Tag Archives: reading

Five Questions for Tansy Rayner Roberts

Today, Tansy Rayner Roberts answers five questions about her new book:

Tansy Rayner Roberts

1. What’s the name of your latest book – and how did you choose the title?

Girl Reporter – and it’s absolutely the clear, best, most obvious title for this story, given that it’s all about the ‘girl reporter’ trope in superhero stories. I may have been slightly inspired by Kelly Link’s Girl Detective short story from some years ago – I love stories that are named after slightly problematic tropes! (I also published a story called Fake Geek Girl, so.)

2. If you could choose anyone from any time period, who would you cast as the leads in your latest book?

Oooh I like the time travel option, it’s definitely necessary. For Friday, someone with sassiness like 80’s era Nadine Garner, or Melissa Howard who played Rebecca in Dead Gorgeous, that ABC TV show about Victorian ghosts.

For Tina Valentina I’d love an actress who was a big name in the 80s-90’s for that authentic cred – like Claudia Black or Lucy Lawless. Justine Clarke, maybe?

Actually all three of those might be slightly too young, we can also go forward in time, yes?

There are so many options for Griff but my head settled on 90’s Matt Day and I can’t go past that.

Caitlin Stacey is my favourite of everything, I was thinking Solar but actually I can see her as Astra. Clearly I’d have to write her an Astra story to give her a bigger part.

Isla Fisher and Rose Byrne could fight it out for who gets to be Megadethra.

Rachael Taylor as Danni/former Catsuit. Yes, I’m pretty much casting just the women here.

I think Celia Pacquola would do a good job of Astra III.

I want people who have read the story to come back and fill in the blanks here!

3. What five words best describe your story?

Fun, snarky, heroic, action-packed and loving.

4. Who’s your favourite hero and/or sidekick? (Not necessarily a team)

I adore the relationship between Hawkeye and Hawkeye in Marvel comics. The way that Clint Barton dealt with a young woman taking his name and superhero identity while he was dead/out of town… at first he was determined to put her in her place, but they became a great team, and he happily shares the name and status with her instead of insisting he is senior. I like the way that their mentor-mentee relationship is often quite broken and sibling-y because he’s less competent at life than she is. So great.

Another favourite was Barbara Gordon as Oracle, mentoring Stephanie Brown as the new Batgirl.  And of course you can’t really talk about the sidekick relationship without addressing Bruce & Dick from 60’s Batman. “Robin, it’s important to stay in school. Be a good role model. Drink plenty of milk.”

5. What song reflects a theme, character or scene in your book?

Ha this is a ridiculously hard question for me. The Press Gang theme music? All the Crazy Ex Girlfriend theme songs as sung by Megadethra? Remy Zero’s ‘Save Me’, still the absolute best creative decision made by the Smallville production team? Ooh NO I know what it is. It’s totally the Birds of Prey song from Batman: The Brave and the Bold.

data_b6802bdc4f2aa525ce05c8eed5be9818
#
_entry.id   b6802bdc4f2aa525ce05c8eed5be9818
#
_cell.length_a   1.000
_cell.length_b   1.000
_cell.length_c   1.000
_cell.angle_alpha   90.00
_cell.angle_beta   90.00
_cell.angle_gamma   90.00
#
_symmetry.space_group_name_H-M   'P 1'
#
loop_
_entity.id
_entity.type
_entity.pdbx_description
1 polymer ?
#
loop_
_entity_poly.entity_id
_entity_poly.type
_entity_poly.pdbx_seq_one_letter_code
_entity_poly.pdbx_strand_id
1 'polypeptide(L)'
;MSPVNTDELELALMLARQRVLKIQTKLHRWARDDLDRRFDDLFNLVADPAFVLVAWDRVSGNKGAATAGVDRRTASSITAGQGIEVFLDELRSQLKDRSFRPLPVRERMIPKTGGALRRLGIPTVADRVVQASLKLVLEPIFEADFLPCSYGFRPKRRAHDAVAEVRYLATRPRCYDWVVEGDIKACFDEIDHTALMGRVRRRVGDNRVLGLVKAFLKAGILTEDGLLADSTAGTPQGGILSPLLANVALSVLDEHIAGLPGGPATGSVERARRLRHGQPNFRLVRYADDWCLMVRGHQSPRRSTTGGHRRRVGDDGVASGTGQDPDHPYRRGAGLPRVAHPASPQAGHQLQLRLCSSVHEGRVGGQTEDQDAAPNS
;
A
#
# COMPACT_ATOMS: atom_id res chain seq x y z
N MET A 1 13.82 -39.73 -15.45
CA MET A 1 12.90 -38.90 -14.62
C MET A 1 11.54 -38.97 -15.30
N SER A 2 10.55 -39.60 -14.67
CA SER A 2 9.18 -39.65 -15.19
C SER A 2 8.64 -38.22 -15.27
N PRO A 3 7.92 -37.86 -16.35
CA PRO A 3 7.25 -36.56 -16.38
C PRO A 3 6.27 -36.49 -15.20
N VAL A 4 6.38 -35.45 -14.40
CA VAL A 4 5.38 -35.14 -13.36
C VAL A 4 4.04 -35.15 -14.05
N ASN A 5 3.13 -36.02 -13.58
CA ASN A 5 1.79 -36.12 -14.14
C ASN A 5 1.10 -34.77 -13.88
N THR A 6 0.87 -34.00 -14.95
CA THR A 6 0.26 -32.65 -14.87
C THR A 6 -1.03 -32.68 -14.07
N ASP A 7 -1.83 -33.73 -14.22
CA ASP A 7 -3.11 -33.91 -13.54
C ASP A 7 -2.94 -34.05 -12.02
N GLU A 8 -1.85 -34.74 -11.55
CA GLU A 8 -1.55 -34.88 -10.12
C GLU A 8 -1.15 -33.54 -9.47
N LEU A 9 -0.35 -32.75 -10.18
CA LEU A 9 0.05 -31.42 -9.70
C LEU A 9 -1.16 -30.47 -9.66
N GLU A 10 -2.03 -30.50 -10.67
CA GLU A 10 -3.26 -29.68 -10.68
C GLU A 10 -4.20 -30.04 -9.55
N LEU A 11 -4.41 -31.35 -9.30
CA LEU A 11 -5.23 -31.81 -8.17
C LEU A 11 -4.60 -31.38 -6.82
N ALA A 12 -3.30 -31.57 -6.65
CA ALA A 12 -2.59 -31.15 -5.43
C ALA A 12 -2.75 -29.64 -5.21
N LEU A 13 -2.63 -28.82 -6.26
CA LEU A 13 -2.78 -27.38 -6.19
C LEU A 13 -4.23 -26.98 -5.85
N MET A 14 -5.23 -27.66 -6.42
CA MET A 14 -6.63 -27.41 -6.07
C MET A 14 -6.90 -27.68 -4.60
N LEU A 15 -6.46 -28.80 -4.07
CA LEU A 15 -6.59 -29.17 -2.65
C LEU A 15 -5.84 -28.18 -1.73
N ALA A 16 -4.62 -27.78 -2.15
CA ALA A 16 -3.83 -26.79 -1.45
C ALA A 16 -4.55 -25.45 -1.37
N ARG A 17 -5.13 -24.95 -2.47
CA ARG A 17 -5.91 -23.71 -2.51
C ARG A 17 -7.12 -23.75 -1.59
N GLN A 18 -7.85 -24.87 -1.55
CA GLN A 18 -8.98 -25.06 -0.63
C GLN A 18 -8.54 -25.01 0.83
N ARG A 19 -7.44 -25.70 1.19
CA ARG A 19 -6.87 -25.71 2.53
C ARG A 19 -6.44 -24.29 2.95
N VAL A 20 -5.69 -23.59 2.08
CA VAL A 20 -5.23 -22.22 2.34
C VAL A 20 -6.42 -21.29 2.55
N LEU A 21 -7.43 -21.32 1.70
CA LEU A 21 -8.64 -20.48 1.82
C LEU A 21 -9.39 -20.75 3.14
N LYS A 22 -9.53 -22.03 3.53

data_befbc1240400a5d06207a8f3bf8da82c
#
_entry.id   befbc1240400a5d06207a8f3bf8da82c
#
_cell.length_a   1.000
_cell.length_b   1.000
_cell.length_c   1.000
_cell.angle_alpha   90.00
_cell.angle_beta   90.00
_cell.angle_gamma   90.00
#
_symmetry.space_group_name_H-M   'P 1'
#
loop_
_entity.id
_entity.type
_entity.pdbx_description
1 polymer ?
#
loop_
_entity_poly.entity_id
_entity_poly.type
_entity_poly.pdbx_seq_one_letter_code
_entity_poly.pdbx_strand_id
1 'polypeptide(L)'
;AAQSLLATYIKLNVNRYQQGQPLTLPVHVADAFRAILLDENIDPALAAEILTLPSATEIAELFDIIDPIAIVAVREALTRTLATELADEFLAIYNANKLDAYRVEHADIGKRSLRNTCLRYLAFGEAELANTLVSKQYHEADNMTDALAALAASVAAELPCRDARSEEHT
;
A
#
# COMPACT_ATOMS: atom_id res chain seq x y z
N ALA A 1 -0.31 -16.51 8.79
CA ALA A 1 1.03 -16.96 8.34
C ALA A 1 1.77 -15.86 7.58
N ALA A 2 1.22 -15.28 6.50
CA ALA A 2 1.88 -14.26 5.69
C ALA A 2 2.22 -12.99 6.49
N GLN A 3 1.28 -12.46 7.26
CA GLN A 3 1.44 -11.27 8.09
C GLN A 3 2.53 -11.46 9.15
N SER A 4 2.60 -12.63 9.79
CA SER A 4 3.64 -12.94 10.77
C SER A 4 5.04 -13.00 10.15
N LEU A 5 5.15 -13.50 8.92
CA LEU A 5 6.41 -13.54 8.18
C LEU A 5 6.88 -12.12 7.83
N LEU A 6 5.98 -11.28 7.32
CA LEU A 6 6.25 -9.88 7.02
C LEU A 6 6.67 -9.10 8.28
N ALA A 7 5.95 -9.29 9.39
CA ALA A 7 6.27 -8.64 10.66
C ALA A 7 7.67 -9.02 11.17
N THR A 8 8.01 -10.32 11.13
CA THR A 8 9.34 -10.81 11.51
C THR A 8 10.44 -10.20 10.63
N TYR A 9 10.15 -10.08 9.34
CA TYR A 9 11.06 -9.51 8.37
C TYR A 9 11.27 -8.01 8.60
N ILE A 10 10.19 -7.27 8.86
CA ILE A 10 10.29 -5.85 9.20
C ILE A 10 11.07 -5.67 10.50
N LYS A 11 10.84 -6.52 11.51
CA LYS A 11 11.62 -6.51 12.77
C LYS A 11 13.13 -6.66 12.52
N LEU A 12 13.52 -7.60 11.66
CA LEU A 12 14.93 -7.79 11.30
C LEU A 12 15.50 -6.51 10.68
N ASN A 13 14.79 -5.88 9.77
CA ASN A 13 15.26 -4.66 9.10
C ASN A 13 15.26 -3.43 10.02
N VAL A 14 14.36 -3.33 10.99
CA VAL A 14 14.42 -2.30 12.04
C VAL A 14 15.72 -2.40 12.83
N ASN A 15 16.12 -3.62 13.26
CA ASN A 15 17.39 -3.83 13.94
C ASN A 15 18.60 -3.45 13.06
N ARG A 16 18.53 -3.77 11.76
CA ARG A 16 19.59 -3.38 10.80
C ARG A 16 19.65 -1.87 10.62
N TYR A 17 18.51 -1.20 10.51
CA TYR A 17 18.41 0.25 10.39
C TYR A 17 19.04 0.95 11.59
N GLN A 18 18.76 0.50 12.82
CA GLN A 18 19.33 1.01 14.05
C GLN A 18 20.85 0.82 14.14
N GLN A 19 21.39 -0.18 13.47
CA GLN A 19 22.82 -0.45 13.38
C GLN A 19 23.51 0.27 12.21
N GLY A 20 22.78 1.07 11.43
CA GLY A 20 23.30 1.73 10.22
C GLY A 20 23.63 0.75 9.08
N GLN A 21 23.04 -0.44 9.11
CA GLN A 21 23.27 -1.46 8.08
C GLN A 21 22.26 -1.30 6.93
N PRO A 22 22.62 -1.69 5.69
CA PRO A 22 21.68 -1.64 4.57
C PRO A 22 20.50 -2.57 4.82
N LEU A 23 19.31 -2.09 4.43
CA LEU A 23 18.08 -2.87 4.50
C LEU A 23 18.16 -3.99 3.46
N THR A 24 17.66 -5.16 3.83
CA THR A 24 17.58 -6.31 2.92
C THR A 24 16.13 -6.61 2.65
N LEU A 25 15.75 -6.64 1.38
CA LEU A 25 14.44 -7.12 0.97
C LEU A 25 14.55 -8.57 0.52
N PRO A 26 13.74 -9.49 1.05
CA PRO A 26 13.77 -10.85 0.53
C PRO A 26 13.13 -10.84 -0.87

(but an honourable mention to this version of Bonnie Tyler’s Holding out for a Hero, as performed by Melissa Benoist on Glee.

About Girl Reporter

From the award-winning author of Cookie Cutter Superhero and Kid Dark Against the Machine comes a brand new novella about girl reporters, superheroes, and interdimensional travel

In a world of superheroes, supervillains, and a machine that can create them all, millennial vlogger and girl reporter Friday Valentina has no shortage of material to cover. Every lottery cycle, a new superhero is created and quite literally steps into the shoes of the hero before them–displacing the previous hero. While Fri may not be super-powered herself, she understands the power of legacy: her mother is none other than the infamous reporter Tina Valentina, renowned worldwide for her legendary interviews with the True Blue Aussie Beaut Superheroes and her tendency to go to extraordinary lengths to get her story.

This time, Tina Valentina may have ventured too far.

Alongside Australia’s greatest superheroes–including the powerful Astra, dazzling Solar, and The Dark in his full brooding glory–Friday will go to another dimension in the hopes of finding her mother, saving the day, maybe even getting the story of a lifetime out of the adventure. (And a new girlfriend, too.)

About Tansy Rayner Roberts

Tansy Rayner Roberts is an award winning blogger, podcaster and fantasy author. She co-hosts the Galactic Suburbia and Verity! podcasts, and is well known for writing feminist commentary on pop culture including superhero comics and Doctor Who.

Follow Tansy:

Buy Girl Reporter

Narrelle’s Holiday Reading Guide

The end of the calendar year is coming, bringing with it school holidays, the Christmas break, Hanukkah, Kwanzaa, the solstice and other observances and festivals, including the new year!

Whatever the occasion – it’s always a good time for a book, am I right? Seems a good time to suggest a recommended reading list of the books I’ve enjoyed this year!

Pardon the blatant plugging, but I have stories in a couple of fantastic anthologies that have been published over the year which you might enjoy, especially if you enjoy crime, adventure or fantasy!